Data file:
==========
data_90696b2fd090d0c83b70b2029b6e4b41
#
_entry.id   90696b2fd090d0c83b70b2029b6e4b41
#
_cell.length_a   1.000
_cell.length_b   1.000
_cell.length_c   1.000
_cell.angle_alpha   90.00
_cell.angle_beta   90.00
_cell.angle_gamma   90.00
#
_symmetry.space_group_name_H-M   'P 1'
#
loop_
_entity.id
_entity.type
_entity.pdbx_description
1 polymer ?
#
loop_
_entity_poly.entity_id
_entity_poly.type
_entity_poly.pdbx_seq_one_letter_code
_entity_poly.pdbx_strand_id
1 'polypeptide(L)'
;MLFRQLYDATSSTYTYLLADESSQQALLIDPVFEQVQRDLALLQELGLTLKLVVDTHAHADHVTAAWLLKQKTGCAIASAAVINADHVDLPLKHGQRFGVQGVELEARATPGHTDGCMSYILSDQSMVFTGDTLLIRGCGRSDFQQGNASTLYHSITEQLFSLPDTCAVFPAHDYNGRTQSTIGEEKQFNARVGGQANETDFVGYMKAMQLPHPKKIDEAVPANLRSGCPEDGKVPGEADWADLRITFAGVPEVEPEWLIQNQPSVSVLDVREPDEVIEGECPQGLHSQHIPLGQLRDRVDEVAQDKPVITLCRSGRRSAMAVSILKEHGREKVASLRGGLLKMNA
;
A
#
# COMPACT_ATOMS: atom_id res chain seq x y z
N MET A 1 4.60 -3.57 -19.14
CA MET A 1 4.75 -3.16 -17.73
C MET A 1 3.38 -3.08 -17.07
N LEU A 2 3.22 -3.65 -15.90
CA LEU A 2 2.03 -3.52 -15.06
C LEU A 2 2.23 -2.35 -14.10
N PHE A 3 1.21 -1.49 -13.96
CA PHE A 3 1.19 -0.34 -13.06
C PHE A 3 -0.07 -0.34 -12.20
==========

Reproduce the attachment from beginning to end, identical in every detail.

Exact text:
data_90696b2fd090d0c83b70b2029b6e4b41
#
_entry.id   90696b2fd090d0c83b70b2029b6e4b41
#
_cell.length_a   1.000
_cell.length_b   1.000
_cell.length_c   1.000
_cell.angle_alpha   90.00
_cell.angle_beta   90.00
_cell.angle_gamma   90.00
#
_symmetry.space_group_name_H-M   'P 1'
#
loop_
_entity.id
_entity.type
_entity.pdbx_description
1 polymer ?
#
loop_
_entity_poly.entity_id
_entity_poly.type
_entity_poly.pdbx_seq_one_letter_code
_entity_poly.pdbx_strand_id
1 'polypeptide(L)'
;MLFRQLYDATSSTYTYLLADESSQQALLIDPVFEQVQRDLALLQELGLTLKLVVDTHAHADHVTAAWLLKQKTGCAIASAAVINADHVDLPLKHGQRFGVQGVELEARATPGHTDGCMSYILSDQSMVFTGDTLLIRGCGRSDFQQGNASTLYHSITEQLFSLPDTCAVFPAHDYNGRTQSTIGEEKQFNARVGGQANETDFVGYMKAMQLPHPKKIDEAVPANLRSGCPEDGKVPGEADWADLRITFAGVPEVEPEWLIQNQPSVSVLDVREPDEVIEGECPQGLHSQHIPLGQLRDRVDEVAQDKPVITLCRSGRRSAMAVSILKEHGREKVASLRGGLLKMNA
;
A
#
# COMPACT_ATOMS: atom_id res chain seq x y z
N MET A 1 4.60 -3.57 -19.14
CA MET A 1 4.75 -3.16 -17.73
C MET A 1 3.38 -3.08 -17.07
N LEU A 2 3.22 -3.65 -15.90
CA LEU A 2 2.03 -3.52 -15.06
C LEU A 2 2.23 -2.35 -14.10
N PHE A 3 1.21 -1.49 -13.96
CA PHE A 3 1.19 -0.34 -13.06
C PHE A 3 -0.07 -0.34 -12.20